Given all of this, yes, we very much want to provide non-violent approaches to things — or if not exactly non-violent, there are chances to at least avoid a prolonged altercation. As said at the start of this answer, we expect players will prefer ops planned so that combat is largely avoided. Or you can just go in guns blazing, but overconfidence rarely leads to a long life in this genre.

Q: Are you afraid that permadeath will make players afraid to take risks? Do you think it may end up being too harsh?

We’re not afraid of permadeath factoring into risk calculations — we expect it. The cyberpunk setting is a harsh and unforgiving world, and players should certainly feel that to some degree, and not grow too cavalier when planning their next heist. Of course, we don’t want it to feel unfair either. Death should generally only be the endpoint of a situation that has been escalating for some time, where the player could have made other choices besides sticking it out till the bitter end.

We hope that the fact a character won’t last forever will be factored into how players approach the game. If you roll a wizard on your favorite roguelike and he dies fifty floors down, what will you do? Never play again? Or will you roll up a warrior instead and try the game a whole different way? Our hope is that players approach Signal Nine in a similar fashion. When your decker character comes to an end after weeks or months, that’s an opportunity to try playing an augmented heavy, or something else you haven’t tried before. Besides permadeath, climbing the Karma ladder will also encourage players to try something new after a while. We want characters to come and go in a fluid and agile way, with players trying one build and then wanting to try another, rather than hanging around for years gradually accruing more and more power until they grow bored.

But if that answer made you nervous, let me offer some reassurance. We know that any of our decisions may have an impact we didn’t envision, or one that we thought we accounted for but did not sufficiently. “Will this be fun?” is a question we’re asking ourselves constantly, and often it’s one we can’t answer accurately until we have testers in the game. We have a certain design in mind and we’re pretty sure it’ll work… but we’ll certainly be wrong about some things, and perhaps we’ll even be wrong about some of our core assumptions. If that is the case, we’ll make the changes that need to be made. Alpha and beta will be a very fluid time!

Q: Will combat tend to mostly be against NPCs, or against other players?

Player vs. player combat is certainly accommodated, though we are also mindful of griefing, ganking, and the other issues that go along with this. Our ideal here is essentially that, yes, you can murder someone, but either you prepare well or you can expect to face various in-character consequences, whether it’s from law enforcement, that character’s friends seeking revenge, or both. Also, of course, players who enjoy causing chaos for out-of-character reasons, or otherwise end up having a deleterious effect on everybody else’s fun, will be strongly encouraged to find another hobby.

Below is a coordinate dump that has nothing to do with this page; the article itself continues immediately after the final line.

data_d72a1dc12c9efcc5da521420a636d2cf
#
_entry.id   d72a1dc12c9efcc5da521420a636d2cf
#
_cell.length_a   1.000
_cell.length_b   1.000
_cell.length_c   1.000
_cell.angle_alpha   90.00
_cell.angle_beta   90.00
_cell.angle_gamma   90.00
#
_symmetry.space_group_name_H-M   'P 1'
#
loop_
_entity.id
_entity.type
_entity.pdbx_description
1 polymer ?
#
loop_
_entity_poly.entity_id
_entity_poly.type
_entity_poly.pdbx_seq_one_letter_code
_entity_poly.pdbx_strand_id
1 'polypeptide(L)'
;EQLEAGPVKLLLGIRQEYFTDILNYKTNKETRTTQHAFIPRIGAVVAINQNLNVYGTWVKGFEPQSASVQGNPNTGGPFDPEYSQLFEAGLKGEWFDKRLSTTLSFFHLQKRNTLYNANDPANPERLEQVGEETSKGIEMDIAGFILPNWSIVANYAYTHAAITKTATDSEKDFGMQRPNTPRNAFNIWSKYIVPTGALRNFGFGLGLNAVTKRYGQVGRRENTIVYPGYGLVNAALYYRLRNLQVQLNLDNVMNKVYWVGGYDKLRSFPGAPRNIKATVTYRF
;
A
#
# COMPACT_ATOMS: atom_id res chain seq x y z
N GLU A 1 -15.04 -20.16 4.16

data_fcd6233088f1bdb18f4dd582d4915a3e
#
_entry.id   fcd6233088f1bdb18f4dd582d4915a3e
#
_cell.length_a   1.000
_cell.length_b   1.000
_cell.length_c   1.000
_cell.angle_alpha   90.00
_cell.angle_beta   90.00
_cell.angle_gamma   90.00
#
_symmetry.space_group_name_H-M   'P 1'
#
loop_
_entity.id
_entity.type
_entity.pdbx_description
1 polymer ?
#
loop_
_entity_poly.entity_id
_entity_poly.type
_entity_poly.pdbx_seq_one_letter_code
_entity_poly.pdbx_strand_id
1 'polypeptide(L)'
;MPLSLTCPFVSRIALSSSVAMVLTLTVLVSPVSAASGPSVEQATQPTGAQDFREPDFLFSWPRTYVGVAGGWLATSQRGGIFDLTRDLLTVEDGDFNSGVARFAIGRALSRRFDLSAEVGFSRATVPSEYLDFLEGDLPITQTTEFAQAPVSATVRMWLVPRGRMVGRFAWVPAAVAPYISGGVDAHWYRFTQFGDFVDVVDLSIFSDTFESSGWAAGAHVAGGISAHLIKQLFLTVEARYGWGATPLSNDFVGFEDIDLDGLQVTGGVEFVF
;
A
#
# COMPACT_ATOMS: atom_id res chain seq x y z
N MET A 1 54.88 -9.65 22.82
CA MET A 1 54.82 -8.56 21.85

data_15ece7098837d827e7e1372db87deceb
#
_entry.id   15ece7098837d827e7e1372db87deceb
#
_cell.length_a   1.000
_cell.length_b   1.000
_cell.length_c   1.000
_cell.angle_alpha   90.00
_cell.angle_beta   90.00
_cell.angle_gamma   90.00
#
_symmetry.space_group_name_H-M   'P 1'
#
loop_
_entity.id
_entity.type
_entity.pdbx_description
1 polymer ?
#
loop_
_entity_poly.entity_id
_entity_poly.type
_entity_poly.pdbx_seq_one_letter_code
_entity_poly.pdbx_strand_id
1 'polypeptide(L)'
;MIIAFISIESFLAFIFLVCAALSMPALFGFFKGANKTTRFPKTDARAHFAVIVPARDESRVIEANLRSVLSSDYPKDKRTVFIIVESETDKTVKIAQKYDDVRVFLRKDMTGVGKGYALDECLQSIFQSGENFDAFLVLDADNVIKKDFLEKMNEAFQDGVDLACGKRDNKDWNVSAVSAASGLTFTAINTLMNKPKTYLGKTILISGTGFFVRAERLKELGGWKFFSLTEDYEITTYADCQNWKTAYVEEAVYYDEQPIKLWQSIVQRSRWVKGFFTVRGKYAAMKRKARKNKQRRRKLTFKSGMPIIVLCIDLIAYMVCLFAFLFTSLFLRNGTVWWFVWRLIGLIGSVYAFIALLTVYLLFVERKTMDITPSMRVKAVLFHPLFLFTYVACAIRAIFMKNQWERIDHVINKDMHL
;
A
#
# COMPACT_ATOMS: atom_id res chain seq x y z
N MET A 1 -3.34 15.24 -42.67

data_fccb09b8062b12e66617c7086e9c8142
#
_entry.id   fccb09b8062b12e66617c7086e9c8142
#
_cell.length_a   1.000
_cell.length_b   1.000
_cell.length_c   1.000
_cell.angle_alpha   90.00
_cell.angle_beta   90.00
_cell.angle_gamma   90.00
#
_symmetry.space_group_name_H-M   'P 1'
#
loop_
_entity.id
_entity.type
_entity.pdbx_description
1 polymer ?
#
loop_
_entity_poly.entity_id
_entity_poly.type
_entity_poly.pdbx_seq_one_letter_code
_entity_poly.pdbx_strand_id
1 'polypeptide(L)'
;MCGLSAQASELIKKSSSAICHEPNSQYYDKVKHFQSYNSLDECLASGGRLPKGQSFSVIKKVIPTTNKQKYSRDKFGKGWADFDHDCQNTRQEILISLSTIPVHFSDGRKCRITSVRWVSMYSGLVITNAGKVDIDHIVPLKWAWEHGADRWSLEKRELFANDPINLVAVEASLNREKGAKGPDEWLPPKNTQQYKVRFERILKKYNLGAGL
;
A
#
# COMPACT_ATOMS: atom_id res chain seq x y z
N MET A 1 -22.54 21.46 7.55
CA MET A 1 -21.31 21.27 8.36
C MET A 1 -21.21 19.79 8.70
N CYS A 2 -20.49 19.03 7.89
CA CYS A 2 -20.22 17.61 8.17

Knowing that not everyone enjoys PvP, though, we will also not be basing the game around it. Players will most likely usually be fighting NPCs. For players who do prefer PvP, we expect that certain gangs and certain parts of the city will provide that for them.

Q: What about food and drink? How hard will it be to just survive day to day in The Sprawl?

It is necessary to eat, though our goal is to avoid tedium here as well. While going into a fight when your character hasn’t eaten all day puts you at a bit of a disadvantage, it takes days to actually starve to death. Food systems often turn into a tedious, nagging mechanic where you’re eating four steaks every half hour just to survive — that is the sort of thing we definitely want to avoid.

While real meat and the like are hard to come by in The Sprawl, it’s generally not that hard to fill your stomach. Microfarming (algae) and microlivestock (a fancy way to say you’re eating bugs) are practiced across the city, and their products are available everywhere, in food stalls and vending machines. Healthier meals are better for you, but at least you won’t have to scavenge through dumpsters to survive another day unless you have truly, deeply screwed up.

We also plan to have a sort of “catchup” mechanic where, if your character has been idle or offline for a while, you’ll have some input into what they did during that time in terms of roleplaying, which is likely to include eating a meal if it was time for one. However, this mechanic isn’t fully fleshed out and we don’t want to say much about it quite yet. In any case, we certainly don’t intend for it to be deadly if you can’t actively play for a few days.

Q: You’ve mentioned that Signal Nine mostly takes place in one city. Will there be other cities or more exotic locations like orbital stations?

Our city is the classic cyberpunk “Sprawl” — that is, multiple cities that have grown together and become interconnected. Extreme weather and rising sea levels have also driven humans to consolidate rather than attempt to preserve more rural outlying regions. This and the influence of multinational corporations have brought many nationalities and cultures into close contact. Basically, even what is technically one city is extremely large both in area and the types of settings and stories we can explore there.

That said, we do expect to want to add other locations down the road. We would not, however, expect them to be frequently visited or lived-in locations. Our overall design is served by keeping players near a handful of hubs so that they can easily find each other and interact, and spreading people out among many different separate-but-equivalent locations would likely paradoxically make the game seem smaller.